Expecting a Baby? Expect These Changes in Your Body

Causes of common pregnancy symptoms

View Comments (
)
|
Email
|
Print

    NEWSLETTERS

    Dr. Jackie Eghrari-Sabet, of Family Allergy & Asthma Care in Gaithersburg, Md., on some of the physical changes women may notice when they're pregnant.

    Being pregnant is, without a doubt, one of the most wonderful experiences of a woman’s life. However, some of the most common symptoms associated with pregnancy aren’t quite so wonderful.

    Aside from the obvious weight gain, many women find that as the baby grows, they experience shortness of breath.

    “This happens especially in the first trimester,” said Dr. Jackie Eghrari-Sabet, of Family Allergy & Asthma Care in Gaithersburg, Md. “Pregnancy hormones can speed up your breathing rate so you can feel like you’re panting. Also, as the baby grows, it can push up on your diaphragm and lungs, making you breathe faster, and if you have asthma, you may find the asthma gets worse. Go to doctor and take your medication, because if you don’t breathe, the baby doesn’t breathe.”

    Also, is your nose stuffy? That’s caused by a condition known as rhinitis pregnancy. According to Dr. Jackie, “It makes the inside of your nose swell. However, you can get medication for that. You don’t have to suffer.”

    If you break out in hives toward the end of your pregnancy, don’t panic. You’re not allergic to pregnancy. That’s caused by a very common condition called PUPPP (pruritic urticarial and plaques of pregnancy).

    “It will go away when you deliver and can also be treated with antihistamines,” Dr. Jackie said.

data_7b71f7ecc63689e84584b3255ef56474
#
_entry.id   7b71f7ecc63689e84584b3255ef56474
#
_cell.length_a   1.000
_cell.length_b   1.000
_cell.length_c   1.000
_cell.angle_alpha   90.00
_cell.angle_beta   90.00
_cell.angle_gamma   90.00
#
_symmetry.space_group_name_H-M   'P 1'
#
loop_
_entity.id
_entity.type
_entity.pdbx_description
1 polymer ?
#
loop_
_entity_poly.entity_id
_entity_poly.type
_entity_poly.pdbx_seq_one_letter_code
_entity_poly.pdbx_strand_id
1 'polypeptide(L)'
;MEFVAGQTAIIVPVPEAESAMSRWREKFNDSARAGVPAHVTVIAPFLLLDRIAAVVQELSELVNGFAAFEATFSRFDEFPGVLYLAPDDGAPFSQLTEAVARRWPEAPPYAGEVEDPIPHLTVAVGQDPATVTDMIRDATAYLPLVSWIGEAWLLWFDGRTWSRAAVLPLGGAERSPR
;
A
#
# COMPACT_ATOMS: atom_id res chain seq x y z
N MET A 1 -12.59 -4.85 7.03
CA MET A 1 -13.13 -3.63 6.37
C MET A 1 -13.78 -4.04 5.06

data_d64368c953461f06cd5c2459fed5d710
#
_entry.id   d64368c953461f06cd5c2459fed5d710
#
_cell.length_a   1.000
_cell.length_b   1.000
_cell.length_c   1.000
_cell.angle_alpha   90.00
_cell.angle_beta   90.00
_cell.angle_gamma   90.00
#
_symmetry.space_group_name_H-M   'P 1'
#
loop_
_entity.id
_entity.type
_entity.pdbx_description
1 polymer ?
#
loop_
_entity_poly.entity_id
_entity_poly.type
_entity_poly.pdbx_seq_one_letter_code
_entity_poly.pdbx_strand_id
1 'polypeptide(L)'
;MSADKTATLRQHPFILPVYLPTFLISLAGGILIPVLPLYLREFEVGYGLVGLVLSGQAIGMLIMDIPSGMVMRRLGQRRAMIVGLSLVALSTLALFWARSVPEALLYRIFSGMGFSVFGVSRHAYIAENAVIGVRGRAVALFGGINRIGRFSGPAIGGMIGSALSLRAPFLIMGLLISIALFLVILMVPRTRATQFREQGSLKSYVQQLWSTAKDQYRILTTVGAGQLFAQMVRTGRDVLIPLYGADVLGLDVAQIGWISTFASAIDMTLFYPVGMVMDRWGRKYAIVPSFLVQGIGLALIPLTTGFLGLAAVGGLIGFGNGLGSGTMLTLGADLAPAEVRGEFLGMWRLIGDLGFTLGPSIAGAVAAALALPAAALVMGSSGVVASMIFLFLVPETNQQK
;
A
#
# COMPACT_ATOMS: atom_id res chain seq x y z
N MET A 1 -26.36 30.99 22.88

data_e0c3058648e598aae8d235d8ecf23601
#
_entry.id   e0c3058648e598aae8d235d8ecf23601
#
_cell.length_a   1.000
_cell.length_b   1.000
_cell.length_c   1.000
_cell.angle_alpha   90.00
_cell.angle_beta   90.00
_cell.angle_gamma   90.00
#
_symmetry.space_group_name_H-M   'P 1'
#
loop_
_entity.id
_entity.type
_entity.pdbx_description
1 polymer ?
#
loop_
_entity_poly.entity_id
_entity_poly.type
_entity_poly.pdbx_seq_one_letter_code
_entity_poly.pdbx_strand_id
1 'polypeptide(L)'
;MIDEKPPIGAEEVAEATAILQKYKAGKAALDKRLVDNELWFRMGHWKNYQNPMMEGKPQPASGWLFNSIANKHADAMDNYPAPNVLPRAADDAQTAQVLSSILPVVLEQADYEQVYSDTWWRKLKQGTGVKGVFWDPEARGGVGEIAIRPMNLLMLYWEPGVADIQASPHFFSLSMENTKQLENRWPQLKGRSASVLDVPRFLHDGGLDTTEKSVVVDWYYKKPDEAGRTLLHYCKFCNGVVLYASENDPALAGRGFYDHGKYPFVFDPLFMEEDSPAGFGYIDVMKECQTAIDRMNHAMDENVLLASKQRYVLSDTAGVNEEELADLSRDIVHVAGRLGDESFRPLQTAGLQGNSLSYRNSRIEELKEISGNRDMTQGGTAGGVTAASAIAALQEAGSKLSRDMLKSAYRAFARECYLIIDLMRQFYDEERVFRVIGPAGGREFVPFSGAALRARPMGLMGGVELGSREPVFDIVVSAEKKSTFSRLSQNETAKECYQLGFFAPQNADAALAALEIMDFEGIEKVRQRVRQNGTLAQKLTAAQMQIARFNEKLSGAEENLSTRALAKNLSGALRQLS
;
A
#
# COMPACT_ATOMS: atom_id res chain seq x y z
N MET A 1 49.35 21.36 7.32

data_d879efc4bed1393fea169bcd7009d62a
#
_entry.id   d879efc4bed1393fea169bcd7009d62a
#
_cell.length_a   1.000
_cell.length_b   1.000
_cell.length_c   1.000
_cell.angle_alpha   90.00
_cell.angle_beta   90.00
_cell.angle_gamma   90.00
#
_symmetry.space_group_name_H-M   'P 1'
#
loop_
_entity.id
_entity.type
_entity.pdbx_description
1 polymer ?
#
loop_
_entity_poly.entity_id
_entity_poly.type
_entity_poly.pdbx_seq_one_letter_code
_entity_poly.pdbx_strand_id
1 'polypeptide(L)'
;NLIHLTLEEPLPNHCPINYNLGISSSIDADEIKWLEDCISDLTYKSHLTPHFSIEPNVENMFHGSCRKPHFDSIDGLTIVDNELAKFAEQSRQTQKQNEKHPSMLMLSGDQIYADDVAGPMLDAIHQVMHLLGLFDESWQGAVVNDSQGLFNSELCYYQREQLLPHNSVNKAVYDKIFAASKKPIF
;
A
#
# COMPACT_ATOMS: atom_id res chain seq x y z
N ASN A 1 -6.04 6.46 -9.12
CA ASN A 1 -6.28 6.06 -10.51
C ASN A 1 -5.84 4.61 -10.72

What about those dark blotches on your face and that dreaded dark line snaking down your abdomen from your belly button?  This is sometimes called the mask of pregnancy or the linea nigra.  According to Dr. Jackie, “When you are pregnant, everything is growing so even the melanocytes (pigments) in your body start to pick up.” The pregnancy mask is more common in women of color.

    Does everything you eat give you gastric distress?  Since one of the things pregnancy hormones do is to relax muscles, this also happens in the stomach.  The muscles that generally keep the acid inside your stomach where it belongs relax, causing GERD (reflux). To prevent that, avoid fatty foods, acidic foods and caffeine. Also, eat smaller, more frequent meals and don’t lie down right after eating or drinking.

    Finally, many moms-to-be wonder if they can prevent food allergies in their babies by avoiding certain foods while they’re pregnant, i.e. peanuts and shell fish.

    “Absolutely not,” said Dr. Jackie. “You can spare yourself the guilt. It doesn’t matter what you eat while you’re pregnant. If your child is genetically disposed to having a food allergy, sadly the child will.”